CAVOUR AND GARIBALDI.
Lyttelton Times, Volume XIV, Issue 844, 12 December 1860, Page 3
CAVOUR AND GARIBALDI.
A letter from Turin, dated 17th.Sept., says :— "As I announced, the official Gazette of this evening publishes the Royal decree convoking Parliament for the 2nd of October. '
" The session will be a very short one; it is even probable that it will not exceed ten days. The policy of the Government, as it is actually represented by the Cavour Ministry, will be submitted to the Chambers in juxtaposition with the policy of Garibaldi and his partizans, and ,the representatives of the nation will be called upon to make a choice between the two.
"Should an imposing majority declare itself in favour ofthe policy ofthe present Cabinet, Count Cavour will, of course, remain at the head of affairs and I believe I am well informed when I say that the intention ofthe count is to act with unflinching energy in the accomplishment of the new duties which a vote of confidence of the Parliament will entail upon him.
"In case a doubtful or hesitating majority should support Count Cavour's policy, he will immediately resign his office to M. Ratazzi, who perhaps might obtain some concessions from Garibaldi, which under all circumstances, are quite indispensable to prevent the Italian movement entering a fatal path. "At the present moment, not the slightest concession can be expected from Garibaldi. M. Depretis has completely failed in his mission. He has been to Naples to induce Garibaldi to annex Sicily at once to Sardinia. The Dictator will not hear of annexation until the day when what he calls his programme shall have been carried out, which is nothing else than the promise to make Rome the capital of the Italian empire, and to conquer Venice. " Should he even consent to make some modification in his plans, it would never be —as is said by Garibaldi himself who has just written to the King in a letter brought to His Majesty by one of the general's aides-de-camp—except on the condition that MM. Cavour and Farini should leave the ministry. " This is the actual state of affairs. Form your own judgment as to how replete it is with danger." Another letter, also dated 17th December, says:— " Garibaldi continues to organize his Government in the sense of his own policy. I have already alluded to MM. Pallavicini, Trivulzio, and Bertahi. M. Cattaneo decidedly goes to Naples as Secretary- General of the Dictatorship. His acceptance is the more remarkable as he declined sitting in the Parliament of which he is a member, so as not to take the oath to the King. M. Cattaneo is the advocate of a federal republic. It is curious enough to see .him called for by the party which was.the first to hoist absolute unity as its motto.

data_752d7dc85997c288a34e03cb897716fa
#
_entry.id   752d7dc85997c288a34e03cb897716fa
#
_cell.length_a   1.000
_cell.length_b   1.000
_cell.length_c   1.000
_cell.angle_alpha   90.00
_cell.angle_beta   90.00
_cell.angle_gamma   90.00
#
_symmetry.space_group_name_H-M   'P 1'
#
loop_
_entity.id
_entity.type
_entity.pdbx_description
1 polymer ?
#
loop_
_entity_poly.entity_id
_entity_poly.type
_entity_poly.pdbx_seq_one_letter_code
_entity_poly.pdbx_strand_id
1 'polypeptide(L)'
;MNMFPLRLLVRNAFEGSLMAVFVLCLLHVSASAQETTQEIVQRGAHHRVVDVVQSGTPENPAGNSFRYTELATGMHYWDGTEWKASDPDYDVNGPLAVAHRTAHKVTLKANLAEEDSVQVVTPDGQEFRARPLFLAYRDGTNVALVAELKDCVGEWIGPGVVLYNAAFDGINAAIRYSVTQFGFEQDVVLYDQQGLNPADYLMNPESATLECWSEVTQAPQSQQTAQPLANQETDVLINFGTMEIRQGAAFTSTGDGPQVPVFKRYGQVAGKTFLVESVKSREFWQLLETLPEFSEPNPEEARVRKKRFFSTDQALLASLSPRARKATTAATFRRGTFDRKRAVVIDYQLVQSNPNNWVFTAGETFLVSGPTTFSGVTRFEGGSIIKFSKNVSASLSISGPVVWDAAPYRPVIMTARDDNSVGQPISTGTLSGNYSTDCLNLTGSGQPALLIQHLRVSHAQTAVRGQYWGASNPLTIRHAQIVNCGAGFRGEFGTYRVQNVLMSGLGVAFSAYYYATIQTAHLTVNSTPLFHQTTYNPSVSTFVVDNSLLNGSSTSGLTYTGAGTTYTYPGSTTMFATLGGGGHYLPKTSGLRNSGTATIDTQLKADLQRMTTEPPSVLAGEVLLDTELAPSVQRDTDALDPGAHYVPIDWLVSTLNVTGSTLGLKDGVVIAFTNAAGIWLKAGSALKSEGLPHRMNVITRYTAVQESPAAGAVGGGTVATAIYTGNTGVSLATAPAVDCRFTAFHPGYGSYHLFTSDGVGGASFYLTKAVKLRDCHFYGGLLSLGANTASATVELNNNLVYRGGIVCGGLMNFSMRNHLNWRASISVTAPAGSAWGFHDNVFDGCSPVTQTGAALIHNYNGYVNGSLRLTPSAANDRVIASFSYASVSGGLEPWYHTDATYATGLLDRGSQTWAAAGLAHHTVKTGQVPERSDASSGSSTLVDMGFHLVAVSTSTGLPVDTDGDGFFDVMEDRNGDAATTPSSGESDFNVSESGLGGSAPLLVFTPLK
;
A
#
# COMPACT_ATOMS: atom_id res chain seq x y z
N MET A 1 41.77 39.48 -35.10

" The claims of M. Cattaneo to Garibaldi's favor are a violent pamphlet against the cession of Nice, and a pronounced antipathy against Count Cavour.
"It is reported that the Annexationist Ministers of Naples will resign. M. Scialoja, and even M. Liborio Romano, are mentioned as likely to do so. It is curious that the principal members of the Government of Naples are Lombards. Lombardy is the province which has provided the greatest number of volunteers to Garibaldi. It is there that the element most hostile to Count Cavour is strongest. "Now that the kingdom of Naples has been conquered from Francis 11., it will be necessary to conquer it again from Garibaldi; but I fancy the political skill of Count Cavour will arrange everything. ' " The Dictator still asks for more volunteers, which proves his firm intention of continuing the war. His agents are not stopped, but difficulties are thrown in their way."